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Fleet Managers Plan Charging Stations

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The city of Charlotte, North Carolina, is testing electric buses. Photo City of Charlotte

In an April 13 webinar presented by Sustainable fleet technology, U.S. fleet managers discussed going electric but also planning for charging stations.

Rick Harland, transportation manager for the city of Austin, Texas, explained that the city’s fleet currently has 316 electric vehicles and that number is expected to reach 385 this year.

Selon ses calculs, ce virage pourrait représenter des économies de 3.5 millions de dollars d’ici 2026 en frais de carburant.

He explains that 86% of the 25 municipal departments have adopted at least one electric vehicle in their fleet.

The state of Texas has initiated a public charging station installation program that stipulates that charging stations should be no further than 50 miles away.

The City of Austin is taking advantage of the grants associated with this program to accelerate its own bollard installation program.

Designated kiosks are only accessible to municipal users.

However, the program also includes shared charging stations with the public, in an effort to boost the adoption of electric vehicles in this state that was built on oil.

“Where technology allows, we also want to install Level 3 fast charging stations,” Harland says. The closer the charging time gets to the time it takes to fill up with gas, the more people will embrace the technology.”

Electric buses

In the city of Charlotte, North Carolina, Chris Ingram is responsible for the municipal transit system’s bus fleet.

Since April 2022, its department has been testing 18 100% electric buses offered by two manufacturers.

These buses are part of a fleet that includes 222 diesel buses and 66 hybrids.

Two types of charging stations are also being tested.

“Since our buses run 20 hours a day, the introduction of electric buses with a more limited range has made the experience more complicated,” says Ingram. “We have notified our customers and survey them regularly about their experience. The response has been very positive.”

This table shows the comparative cost per mile for a diesel, hybrid and electric bus. Photo City of Charlotte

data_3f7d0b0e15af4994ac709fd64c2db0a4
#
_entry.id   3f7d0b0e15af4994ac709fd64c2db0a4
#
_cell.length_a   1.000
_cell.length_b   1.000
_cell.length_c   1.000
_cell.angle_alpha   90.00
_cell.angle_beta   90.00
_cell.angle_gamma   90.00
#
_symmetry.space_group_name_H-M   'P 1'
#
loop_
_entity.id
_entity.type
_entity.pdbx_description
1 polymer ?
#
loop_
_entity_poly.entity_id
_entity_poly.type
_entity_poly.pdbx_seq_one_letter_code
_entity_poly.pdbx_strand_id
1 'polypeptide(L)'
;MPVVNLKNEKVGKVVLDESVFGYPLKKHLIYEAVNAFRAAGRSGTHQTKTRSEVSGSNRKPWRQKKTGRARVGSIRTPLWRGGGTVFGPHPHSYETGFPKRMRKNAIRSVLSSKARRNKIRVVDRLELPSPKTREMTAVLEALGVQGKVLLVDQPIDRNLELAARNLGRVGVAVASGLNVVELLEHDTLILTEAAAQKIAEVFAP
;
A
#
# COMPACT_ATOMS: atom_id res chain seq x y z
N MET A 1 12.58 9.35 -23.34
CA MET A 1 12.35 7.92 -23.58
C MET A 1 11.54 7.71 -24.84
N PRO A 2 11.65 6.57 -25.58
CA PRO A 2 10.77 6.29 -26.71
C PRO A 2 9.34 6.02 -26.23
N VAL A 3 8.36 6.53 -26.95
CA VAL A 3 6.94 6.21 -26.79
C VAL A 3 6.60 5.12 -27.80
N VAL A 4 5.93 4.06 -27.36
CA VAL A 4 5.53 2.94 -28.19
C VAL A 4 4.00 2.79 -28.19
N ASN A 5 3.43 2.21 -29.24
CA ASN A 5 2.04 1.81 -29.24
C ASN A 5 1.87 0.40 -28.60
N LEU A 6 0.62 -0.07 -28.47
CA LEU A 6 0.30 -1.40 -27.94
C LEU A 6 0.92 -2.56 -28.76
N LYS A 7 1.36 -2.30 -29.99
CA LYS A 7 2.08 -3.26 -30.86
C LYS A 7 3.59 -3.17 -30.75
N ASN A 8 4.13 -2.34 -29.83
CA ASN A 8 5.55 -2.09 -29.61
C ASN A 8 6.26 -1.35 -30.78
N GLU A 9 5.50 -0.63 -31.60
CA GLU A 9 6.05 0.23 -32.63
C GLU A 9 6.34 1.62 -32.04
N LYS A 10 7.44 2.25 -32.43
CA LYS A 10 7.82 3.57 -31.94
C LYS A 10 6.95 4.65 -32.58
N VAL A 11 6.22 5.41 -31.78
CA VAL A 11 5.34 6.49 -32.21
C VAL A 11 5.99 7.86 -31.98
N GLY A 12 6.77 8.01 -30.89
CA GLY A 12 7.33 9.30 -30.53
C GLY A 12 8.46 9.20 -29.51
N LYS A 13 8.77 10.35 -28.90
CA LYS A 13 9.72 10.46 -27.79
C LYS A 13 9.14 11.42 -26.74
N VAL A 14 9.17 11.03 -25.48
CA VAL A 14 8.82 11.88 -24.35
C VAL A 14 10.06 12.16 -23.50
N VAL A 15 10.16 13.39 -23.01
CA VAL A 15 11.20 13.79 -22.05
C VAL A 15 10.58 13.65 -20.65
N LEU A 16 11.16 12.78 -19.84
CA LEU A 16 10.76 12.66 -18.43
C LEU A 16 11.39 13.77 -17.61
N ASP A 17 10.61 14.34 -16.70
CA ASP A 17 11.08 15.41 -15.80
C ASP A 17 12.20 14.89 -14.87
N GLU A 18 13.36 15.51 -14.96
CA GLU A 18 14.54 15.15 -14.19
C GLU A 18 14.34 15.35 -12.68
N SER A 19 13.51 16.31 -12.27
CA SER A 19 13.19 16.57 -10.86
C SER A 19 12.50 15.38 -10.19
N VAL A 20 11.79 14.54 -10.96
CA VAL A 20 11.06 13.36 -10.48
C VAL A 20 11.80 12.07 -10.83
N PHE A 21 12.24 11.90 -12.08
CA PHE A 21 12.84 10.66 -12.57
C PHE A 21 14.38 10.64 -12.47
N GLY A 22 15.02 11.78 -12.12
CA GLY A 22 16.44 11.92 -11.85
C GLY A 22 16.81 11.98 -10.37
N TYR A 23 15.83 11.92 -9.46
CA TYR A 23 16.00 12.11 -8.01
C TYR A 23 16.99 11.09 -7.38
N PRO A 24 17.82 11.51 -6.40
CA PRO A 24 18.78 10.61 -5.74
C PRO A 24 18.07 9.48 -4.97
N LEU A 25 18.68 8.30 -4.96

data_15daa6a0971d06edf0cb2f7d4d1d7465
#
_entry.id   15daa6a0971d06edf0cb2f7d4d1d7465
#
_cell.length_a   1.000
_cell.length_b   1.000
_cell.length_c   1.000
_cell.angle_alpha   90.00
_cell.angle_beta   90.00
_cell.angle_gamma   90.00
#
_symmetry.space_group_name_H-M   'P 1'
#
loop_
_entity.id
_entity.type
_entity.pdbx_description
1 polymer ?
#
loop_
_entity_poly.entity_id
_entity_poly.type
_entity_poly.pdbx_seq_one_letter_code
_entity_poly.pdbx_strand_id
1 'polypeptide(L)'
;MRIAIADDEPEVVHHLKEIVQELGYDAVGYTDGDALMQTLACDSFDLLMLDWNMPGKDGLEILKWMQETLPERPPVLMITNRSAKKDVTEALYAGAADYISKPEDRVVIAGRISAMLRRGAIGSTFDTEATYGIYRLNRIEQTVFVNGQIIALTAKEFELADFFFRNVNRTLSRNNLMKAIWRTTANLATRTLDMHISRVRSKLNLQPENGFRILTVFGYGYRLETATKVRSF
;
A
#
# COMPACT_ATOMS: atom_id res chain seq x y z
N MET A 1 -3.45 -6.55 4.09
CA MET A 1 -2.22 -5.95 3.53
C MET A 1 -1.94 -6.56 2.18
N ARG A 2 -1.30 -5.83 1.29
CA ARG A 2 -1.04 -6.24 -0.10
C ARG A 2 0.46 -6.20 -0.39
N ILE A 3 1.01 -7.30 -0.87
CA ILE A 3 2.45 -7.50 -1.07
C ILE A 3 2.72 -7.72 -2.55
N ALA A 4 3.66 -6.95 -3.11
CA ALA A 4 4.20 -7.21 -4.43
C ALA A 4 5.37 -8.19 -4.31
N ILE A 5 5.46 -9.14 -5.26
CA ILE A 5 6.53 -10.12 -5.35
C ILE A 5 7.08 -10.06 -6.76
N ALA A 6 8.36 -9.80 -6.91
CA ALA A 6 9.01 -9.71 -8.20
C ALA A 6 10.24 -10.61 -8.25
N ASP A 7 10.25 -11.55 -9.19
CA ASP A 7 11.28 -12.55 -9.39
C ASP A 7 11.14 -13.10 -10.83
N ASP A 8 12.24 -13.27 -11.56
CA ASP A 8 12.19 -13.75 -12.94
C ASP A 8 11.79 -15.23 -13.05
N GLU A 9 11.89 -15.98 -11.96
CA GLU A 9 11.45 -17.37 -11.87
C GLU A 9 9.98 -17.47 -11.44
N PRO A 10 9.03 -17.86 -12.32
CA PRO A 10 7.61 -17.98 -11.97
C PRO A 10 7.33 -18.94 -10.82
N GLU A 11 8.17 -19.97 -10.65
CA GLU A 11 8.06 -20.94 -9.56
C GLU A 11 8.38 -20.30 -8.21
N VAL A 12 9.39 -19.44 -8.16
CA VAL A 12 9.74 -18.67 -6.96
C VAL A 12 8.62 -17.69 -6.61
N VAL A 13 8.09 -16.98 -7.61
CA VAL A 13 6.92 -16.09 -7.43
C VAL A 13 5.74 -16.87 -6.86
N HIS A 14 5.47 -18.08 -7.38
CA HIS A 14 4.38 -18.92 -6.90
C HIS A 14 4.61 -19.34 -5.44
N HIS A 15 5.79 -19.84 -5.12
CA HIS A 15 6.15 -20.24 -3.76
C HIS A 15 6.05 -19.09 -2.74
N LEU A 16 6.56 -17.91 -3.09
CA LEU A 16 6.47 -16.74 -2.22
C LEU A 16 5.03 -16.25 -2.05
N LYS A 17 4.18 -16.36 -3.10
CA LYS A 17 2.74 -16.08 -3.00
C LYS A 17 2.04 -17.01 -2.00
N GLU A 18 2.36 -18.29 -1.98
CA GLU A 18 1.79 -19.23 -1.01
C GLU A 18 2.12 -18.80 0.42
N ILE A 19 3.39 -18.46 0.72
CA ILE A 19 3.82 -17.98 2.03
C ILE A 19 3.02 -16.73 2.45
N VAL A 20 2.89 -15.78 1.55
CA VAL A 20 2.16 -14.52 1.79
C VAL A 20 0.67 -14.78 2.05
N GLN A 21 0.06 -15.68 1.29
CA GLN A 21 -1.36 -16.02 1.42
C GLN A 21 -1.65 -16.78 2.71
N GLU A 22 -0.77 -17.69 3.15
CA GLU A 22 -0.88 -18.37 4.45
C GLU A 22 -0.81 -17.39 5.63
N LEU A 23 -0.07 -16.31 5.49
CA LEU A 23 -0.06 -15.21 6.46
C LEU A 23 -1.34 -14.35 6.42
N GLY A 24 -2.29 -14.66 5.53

Other challenges identified by the manager are the availability of electric buses, the compatibility of charging stations and their location.

He also explained that a charging schedule had to be built from scratch to ensure consistent service.

On another note, both drivers and mechanics had to be trained in this new technology.

Initial benchmarking results indicate that the transition to electric buses results in significant savings in both fuel and maintenance costs.

In fact, the city has authorized an order for 20 additional 100% electric buses.

“The transition will be gradual,” says Ingram, “since our conventional and hybrid buses have a life expectancy of at least 15 years.” This will give us time to strategically plan the location of our charging stations.

The pilot project also makes it possible to validate the true autonomy of these buses.

New York at 84% electric

Keith Kerman and his team have the difficult task of managing the New York City fleet, the largest in North America.

At the outset, Kerman says his analysis shows that 84 percent of the Big Apple’s gasoline and diesel vehicles could be replaced by their electric counterparts.

Currently, 2035 of the 28,700 vehicles in the municipal fleet are 100% electric.

These are mainly cars and light trucks that are easier to find on the market.

The city operates more than 1,500 charging stations to power municipal vehicles, 1,000 of which are Level 2.

New York City has the largest vehicle fleet in North America and is gradually making the shift to electric vehicles. Photo New York City

Since most municipal electric vehicles, whether it’s highway vans, street sweepers, or permit inspectors’ cars, return to their starting point at the end of the day to be recharged overnight, Level 2 charging stations are still appropriate and less expensive than fast charging stations.

Level 3 hydrants are installed for police and fire department emergency vehicles.

“New York City must always have a backup,” says the manager. “We can’t afford to have utility vehicles inoperable in the event of a long-term power outage.”

Some hydrants are connected to generators in municipal buildings.

Another solution put forward is the installation of charging stations powered by solar panels.

The city currently has 160 of them and their effectiveness in charging vehicles that are only used on one shift surprises even the manager.

Other such facilities are being considered, primarily where the city owns the land, as each square metre of land in this municipality is worth a fortune.

 

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